Consumer Confidence Index Deteriorates to Five-Year Low

April 30, 2008

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Financial Services

The Conference Board Consumer Confidence Index, which had declined sharply in March, fell further in April and now stands at 62.3 (1985=100), down from 65.9 (revised upward) in March, according to the Conference Board.

That’s the lowest it’s been since March 2003, MarketWatch reported.

The Present Situation Index decreased to 80.7 in April from 90.6 in March; that’s the lowest since December 2003. The Expectations Index was slightly up, to 50.1 from. 49.4 in March; it’s been lower just five times since the survey began, in 1967.

conference-board-cci-april-2008.jpg“This month’s decline in Consumer Confidence was the result of yet another sharp decline in the Present Situation Index. This continued weakening suggests that not only has the feeble level of growth in the first quarter spilled over into the second quarter, but that economic conditions may have slowed even further,” said Lynn Franco, director of The Conference Board Consumer Research Center.

“And, not only are lackluster business and job conditions eroding confidence, but rising gasoline prices are undoubtedly heightening concerns. Consumers’ inflation expectations continue to rise and this measure now matches the all-time high reached in the aftermath of Hurricane Katrina,” Franco said.

The percentage of respondents intending to take a vacation over the next six months has fallen to a 30-year low, she added, saying that’s yet another sign of consumers’ turning more cost-conscious.

Other data issue by the Conference Board:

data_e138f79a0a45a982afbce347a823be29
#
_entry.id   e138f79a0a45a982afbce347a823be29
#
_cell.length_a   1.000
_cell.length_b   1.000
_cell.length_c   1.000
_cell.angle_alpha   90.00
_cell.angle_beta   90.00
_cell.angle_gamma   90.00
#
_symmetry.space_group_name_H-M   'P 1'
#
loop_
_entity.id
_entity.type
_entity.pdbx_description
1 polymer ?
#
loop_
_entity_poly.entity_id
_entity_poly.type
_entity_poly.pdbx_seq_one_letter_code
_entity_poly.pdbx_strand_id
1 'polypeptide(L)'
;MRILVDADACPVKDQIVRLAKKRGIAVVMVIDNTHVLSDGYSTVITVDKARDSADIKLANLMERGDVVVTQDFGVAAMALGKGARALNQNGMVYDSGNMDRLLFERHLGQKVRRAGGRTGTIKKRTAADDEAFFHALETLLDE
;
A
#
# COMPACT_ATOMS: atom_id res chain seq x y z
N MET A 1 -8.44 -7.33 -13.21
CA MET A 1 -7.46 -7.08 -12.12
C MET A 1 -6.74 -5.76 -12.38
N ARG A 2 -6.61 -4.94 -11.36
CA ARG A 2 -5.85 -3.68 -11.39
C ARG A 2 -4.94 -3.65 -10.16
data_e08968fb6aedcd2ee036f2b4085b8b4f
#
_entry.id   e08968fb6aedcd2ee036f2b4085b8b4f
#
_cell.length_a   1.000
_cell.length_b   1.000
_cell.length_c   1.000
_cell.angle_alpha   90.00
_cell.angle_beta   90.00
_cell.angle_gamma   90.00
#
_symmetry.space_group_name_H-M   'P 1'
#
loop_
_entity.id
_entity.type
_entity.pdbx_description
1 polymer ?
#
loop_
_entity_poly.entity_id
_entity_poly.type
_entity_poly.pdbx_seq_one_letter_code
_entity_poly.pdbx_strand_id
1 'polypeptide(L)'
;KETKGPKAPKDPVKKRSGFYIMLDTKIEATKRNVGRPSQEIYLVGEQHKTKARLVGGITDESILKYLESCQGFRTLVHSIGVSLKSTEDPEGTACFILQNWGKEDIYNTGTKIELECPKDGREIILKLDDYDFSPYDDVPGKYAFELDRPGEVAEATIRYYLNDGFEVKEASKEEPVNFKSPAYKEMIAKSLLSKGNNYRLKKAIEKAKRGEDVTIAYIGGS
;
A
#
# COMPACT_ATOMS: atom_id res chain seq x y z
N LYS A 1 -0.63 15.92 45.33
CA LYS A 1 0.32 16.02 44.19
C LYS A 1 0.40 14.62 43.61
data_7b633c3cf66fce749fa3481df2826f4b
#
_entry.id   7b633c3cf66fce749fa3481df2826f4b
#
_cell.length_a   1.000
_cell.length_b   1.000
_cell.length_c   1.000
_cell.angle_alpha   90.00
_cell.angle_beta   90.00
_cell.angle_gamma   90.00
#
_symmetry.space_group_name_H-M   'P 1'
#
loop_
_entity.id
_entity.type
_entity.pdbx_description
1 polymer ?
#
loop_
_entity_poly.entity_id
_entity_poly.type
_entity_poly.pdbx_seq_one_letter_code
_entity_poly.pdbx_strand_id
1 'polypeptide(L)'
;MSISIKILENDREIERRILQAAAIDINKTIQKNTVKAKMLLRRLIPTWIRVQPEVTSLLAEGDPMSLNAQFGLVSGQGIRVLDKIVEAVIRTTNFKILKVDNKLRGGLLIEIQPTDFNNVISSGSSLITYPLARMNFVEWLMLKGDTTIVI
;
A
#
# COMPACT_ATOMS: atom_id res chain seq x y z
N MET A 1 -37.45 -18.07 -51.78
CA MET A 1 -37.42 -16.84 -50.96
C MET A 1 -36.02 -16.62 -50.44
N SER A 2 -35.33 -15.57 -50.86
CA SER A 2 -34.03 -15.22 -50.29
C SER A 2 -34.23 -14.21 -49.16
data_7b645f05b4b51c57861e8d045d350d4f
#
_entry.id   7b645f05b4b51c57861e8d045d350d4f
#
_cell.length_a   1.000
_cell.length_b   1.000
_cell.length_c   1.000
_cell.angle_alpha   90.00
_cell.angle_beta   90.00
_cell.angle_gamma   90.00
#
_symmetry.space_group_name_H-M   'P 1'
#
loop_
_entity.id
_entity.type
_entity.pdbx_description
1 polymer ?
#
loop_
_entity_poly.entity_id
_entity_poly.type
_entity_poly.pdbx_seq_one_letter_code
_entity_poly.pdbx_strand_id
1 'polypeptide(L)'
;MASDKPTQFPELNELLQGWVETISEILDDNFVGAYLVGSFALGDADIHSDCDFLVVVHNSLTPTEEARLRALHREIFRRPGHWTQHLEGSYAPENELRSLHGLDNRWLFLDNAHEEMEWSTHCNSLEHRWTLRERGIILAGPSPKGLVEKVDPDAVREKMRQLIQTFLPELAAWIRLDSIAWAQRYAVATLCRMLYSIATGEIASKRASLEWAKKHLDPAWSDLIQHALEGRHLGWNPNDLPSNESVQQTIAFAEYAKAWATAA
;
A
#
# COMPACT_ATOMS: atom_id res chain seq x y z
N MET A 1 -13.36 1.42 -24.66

• Consumers’ assessment of current conditions weakened further in April: Consumers claiming business conditions are “bad” increased to 26.7% from 25.5%, while those claiming business conditions are “good” was virtually unchanged at 15.3% vs. 15.6 last month.
  • Consumers’ appraisal of the labor market was also more negative than last month: The percentage of consumers saying jobs are “hard to get” rose to 27.9% from 24.5%, while those claiming jobs are “plentiful” declined to 16.6% from 19.2%.
  • Consumers’ short-term outlook remained grim in April: Consumers expecting business conditions to worsen over the next six months increased to 27.0% from 26.0%, while those anticipating business conditions to improve increased to 10.1% from 8.6% in March.
  • The outlook for the labor market was also mixed, but still pessimistic: Those expecting fewer jobs in the months ahead increased to 32.8% from 29.3%, while those anticipating more jobs increased to 9.0% from 8.0%. The proportion of consumers expecting their incomes to increase declined to 15.1% from 16.1%.

About the data: The Consumer Confidence Survey is based on a representative sample of 5,000 U.S. households. The monthly survey is conducted for The Conference Board by TNS. The cutoff date for April’s preliminary results was April 22.

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